Venice , It is one of the most fascinating and romantic cities in the world.
How do I get around Venice?
When you arrive in Venice, the movement is very easy. The canals of Venice are connected by steam or small water buses that run on a set schedule.
Here are the highlights that you should not miss when visiting the Old Italian city.
City of canals
Venice – also known as the “floating city” – there is no road accessible by car. It is an archipelago of 118 islands linked by various canals and bridges. Therefore, ferries and ships are a means of transport in the city. The Grand Canal – the main waterway of Venice – is 3.8 kilometers long and runs through the city.
At a leisurely pace, the gondolier maneuvers the alien Venetian canals, passing through historic sites and buildings. Although this is a tourist experience, driving in one of those long, thin boats is a reminder that you will never forget; especially when a gondolier sings a song or two.
Venetian Gothic architecture
This complicated branch of architecture was created in Venice in the fourteenth century. It suggests the influence of Byzantine and Ottoman culture in the gothic arches of the lancet in the Venetian buildings. Glimpses this style can be witnesses in the Doge’s Palace, Palazzo Cavalli-Franchetti and Ca, d’Oro, among others.
Teatro La Fenice
Venice is home to one of the most important opera houses in Italy. Theater La Fenice – also known as “Phoenix” – dates back to 1792 and rose from the ashes of three fires. By adopting a contemporary approach to opera, this theater is to attract Giacomo Puccini’s tourists to “La Traviata” and “Madame Butterfly” by Giuseppe Verdi.
City of Masks
Venice has more names, but none is as intriguing as the City Mask. The name comes from recognizable masks that are held during the annual carnival. There are a variety of Venetian masks that you can choose based on individual taste and budget. The uniqueness of each mask is put to the test each year in the carnival.
Fish lovers should eat in Venice. With its unique location, the city has a new supply of fish and seafood from its lagoon. One of these traditional specialties of the region is the Sarde in Saor, a simple dish but classic sweet and sour sardines. Since the 13th century, the court has been popular with locals and is easily accessible throughout the city.
A small fishing village in the Venetian lagoon, Burano is a fun journey. His little houses are brilliantly painted to create a long-lasting wallpaper – perfect for Instagram photos. Burano is easily reached by a Venetian waterbus from St. Mark.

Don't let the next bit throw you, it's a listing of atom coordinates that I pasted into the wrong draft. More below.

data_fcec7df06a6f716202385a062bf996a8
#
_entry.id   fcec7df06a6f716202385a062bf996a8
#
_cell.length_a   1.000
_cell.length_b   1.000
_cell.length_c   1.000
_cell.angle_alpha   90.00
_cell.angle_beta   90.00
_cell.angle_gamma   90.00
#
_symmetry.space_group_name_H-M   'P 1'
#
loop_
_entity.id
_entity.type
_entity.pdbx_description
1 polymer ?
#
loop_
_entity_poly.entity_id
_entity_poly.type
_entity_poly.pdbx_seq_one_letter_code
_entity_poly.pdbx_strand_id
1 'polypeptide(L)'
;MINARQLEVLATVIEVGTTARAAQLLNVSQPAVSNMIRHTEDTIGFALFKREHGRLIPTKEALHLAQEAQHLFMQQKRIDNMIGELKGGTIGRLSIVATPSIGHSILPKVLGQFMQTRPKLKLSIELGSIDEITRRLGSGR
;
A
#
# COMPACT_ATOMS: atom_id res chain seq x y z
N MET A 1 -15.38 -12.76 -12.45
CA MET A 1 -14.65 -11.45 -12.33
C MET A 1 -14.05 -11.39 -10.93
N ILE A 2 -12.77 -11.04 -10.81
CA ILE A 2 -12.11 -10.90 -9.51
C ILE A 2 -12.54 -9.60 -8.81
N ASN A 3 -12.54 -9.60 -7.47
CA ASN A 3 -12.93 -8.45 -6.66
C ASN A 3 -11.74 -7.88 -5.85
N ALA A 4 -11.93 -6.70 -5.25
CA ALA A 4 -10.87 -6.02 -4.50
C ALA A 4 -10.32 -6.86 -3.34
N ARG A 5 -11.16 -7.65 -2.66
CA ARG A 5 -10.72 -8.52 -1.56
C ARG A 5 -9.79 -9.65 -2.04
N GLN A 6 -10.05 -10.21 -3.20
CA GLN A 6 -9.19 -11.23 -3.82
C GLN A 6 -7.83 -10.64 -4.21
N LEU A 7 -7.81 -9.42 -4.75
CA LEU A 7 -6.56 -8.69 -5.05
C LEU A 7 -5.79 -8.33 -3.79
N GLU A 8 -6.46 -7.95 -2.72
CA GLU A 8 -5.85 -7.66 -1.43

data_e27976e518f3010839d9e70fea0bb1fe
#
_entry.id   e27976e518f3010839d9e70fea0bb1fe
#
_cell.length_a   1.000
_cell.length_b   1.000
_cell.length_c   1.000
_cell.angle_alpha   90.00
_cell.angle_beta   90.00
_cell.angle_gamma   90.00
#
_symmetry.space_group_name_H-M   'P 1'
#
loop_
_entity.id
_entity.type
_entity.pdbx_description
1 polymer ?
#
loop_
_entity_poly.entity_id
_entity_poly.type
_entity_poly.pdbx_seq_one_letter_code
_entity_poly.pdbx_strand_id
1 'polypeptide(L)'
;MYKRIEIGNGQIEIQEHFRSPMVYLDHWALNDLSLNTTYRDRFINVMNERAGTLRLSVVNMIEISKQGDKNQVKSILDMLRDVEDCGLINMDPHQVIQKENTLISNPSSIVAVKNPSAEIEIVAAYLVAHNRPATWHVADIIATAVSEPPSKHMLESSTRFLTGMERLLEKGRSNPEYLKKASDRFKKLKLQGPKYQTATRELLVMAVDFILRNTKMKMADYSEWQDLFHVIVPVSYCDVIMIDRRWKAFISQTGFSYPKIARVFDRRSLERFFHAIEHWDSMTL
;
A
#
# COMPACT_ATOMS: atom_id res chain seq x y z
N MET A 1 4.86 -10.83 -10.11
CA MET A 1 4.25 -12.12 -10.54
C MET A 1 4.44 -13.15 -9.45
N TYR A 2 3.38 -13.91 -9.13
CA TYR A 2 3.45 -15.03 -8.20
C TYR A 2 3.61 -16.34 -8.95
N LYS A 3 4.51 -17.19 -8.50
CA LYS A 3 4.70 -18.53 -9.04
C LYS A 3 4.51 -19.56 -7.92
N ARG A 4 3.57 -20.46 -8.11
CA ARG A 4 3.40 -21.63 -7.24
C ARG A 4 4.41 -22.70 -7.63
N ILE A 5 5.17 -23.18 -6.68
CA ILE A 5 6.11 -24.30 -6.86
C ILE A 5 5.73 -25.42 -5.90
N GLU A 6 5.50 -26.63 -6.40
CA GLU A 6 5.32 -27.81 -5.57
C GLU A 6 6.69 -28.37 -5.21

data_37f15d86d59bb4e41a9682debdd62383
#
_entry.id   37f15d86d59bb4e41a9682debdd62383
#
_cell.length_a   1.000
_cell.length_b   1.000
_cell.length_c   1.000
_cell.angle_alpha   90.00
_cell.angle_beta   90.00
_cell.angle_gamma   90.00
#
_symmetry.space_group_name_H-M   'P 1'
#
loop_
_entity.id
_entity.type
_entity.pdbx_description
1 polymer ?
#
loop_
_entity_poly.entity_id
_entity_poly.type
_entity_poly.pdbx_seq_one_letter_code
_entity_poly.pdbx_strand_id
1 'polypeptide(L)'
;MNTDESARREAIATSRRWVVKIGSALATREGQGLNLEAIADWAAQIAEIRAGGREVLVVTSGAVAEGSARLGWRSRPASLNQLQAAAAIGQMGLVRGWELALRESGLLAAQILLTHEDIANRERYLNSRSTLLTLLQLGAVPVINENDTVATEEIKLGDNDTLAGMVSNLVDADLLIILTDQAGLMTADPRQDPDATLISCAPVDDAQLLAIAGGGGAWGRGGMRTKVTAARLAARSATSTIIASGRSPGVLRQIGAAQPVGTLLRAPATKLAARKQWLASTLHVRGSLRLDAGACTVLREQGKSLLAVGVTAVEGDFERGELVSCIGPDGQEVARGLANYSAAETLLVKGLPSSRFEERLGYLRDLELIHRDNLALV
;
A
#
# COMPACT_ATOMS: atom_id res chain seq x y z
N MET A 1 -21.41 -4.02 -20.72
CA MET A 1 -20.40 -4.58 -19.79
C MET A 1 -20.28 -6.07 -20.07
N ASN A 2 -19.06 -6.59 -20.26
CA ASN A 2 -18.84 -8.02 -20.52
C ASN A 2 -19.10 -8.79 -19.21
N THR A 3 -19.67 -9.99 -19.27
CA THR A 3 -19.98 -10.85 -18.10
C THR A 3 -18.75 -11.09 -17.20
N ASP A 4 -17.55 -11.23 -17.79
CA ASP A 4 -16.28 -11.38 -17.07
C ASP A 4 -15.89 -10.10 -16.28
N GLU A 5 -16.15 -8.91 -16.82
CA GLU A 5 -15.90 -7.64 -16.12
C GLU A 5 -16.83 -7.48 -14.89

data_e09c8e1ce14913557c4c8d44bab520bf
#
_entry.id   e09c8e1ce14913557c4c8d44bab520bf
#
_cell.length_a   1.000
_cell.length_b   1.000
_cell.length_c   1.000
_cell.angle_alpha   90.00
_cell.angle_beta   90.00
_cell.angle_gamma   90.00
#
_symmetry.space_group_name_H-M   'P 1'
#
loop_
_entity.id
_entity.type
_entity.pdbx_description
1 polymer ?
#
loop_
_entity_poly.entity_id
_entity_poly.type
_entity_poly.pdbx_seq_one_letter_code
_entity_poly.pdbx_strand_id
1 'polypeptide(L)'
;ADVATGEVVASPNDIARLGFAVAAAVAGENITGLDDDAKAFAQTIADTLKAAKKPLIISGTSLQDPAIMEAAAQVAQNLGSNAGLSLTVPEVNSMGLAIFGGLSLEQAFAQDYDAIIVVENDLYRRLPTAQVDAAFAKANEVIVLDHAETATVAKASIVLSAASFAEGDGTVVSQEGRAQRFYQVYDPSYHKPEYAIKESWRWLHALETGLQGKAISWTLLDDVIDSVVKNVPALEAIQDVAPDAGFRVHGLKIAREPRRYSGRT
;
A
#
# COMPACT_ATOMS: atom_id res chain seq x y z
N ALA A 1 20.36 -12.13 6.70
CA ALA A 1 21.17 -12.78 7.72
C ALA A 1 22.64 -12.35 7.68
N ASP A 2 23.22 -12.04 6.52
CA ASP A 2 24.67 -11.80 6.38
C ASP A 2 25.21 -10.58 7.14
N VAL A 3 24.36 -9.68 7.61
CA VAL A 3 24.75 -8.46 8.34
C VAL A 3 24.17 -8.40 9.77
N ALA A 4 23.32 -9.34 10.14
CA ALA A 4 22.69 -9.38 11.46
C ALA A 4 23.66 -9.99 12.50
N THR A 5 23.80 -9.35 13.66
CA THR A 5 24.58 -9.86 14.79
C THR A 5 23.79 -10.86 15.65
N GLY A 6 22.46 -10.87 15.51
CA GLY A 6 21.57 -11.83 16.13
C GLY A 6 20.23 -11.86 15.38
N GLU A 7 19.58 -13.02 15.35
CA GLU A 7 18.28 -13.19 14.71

Lido – the golden island
The Lido is a barrier between the Venetian lagoon and the Adriatic Sea. With golden dunes and private beaches, the Lido offers a relaxed atmosphere and is known for hosting the International Festival of Cinema of Venice – the oldest film festival in the world – every year.
The Glasschlag is an ancient art in Venice centered on the island of Murano. Sophisticated and intricate skill in greenhouses extends jewelry glass vases and exquisite chandeliers. These glass objects are the perfect ad that helps provide local industry support and be part of Venice at home.
Famous sight for tourists
Every year millions of tourists come to Venice on great cruises. This led to a dispute with the Venetians, who consider the presence of cruise ships in their city trenches. There are also environmental issues arising from the presence of cruise liners in the lagoon, and alternative landfills are also required.
Places You Need To Visit
Piazza San Marco
Your first goal is twofold. Go to this popular place and have fun in the most famous (and richest) church in the city. The market is bustling and reminiscent of Alfred Hitchcock’s birds: not for all travelers with ornithophobia (fear of birds)! The Golden Church received the status symbol of Venetian wealth and power and is also known as the Golden Church of Oro d’Oro. Come back in the evening and listen to the four orchestras who take turns playing the magical live music!
Campanile di San Marco
This bell tower is about 99 meters high and about 15 meters higher than the Giotto’s belfry in the Duomo of Florence. The good news, however, is that this has a rise to the top! The bell opens every morning at 9:45, but closes at different times throughout the year.
In the past, only VIP guests visited the bell tower; Even so, the Venetian masters were wary about giving foreigners because they thought they could offer the opportunity to check the city and harbor areas for military purposes. Now you can buy tickets for 8 euros! While the entrance line can be long, the place is to turn a door constantly so that the waiting time can be managed, and the view from the top is worth it!
Palazzo Ducale (Doge’s Palace) / Bridge of Sighs
Two more! Doge was the highest and oldest political position in the Republic of Venice. The Doge’s Palace is a beautiful place to spend a few hours in the afternoon, especially when it’s gray and rainy like the first day we visited.
Wind and weave our way through the main courtyard, armed chambers, and prisons. Yes, you are reading very well. In prisons! Here you can catch a glimpse of the Bridge of Sighs or Ponte dei Sospiri (also sounds like melancholy in Italian!) It is, as such, called, allegedly because of prison sigh, who have a last look at freedom as they took one last view of the lagoon of Venice before it is brought into its cells.
You can see a lot of cities and cover a lot of landscapes in Venice in only 48 hours. After seeing all the major sights, explore the hidden Venice, switch off Google Maps and walk through the city.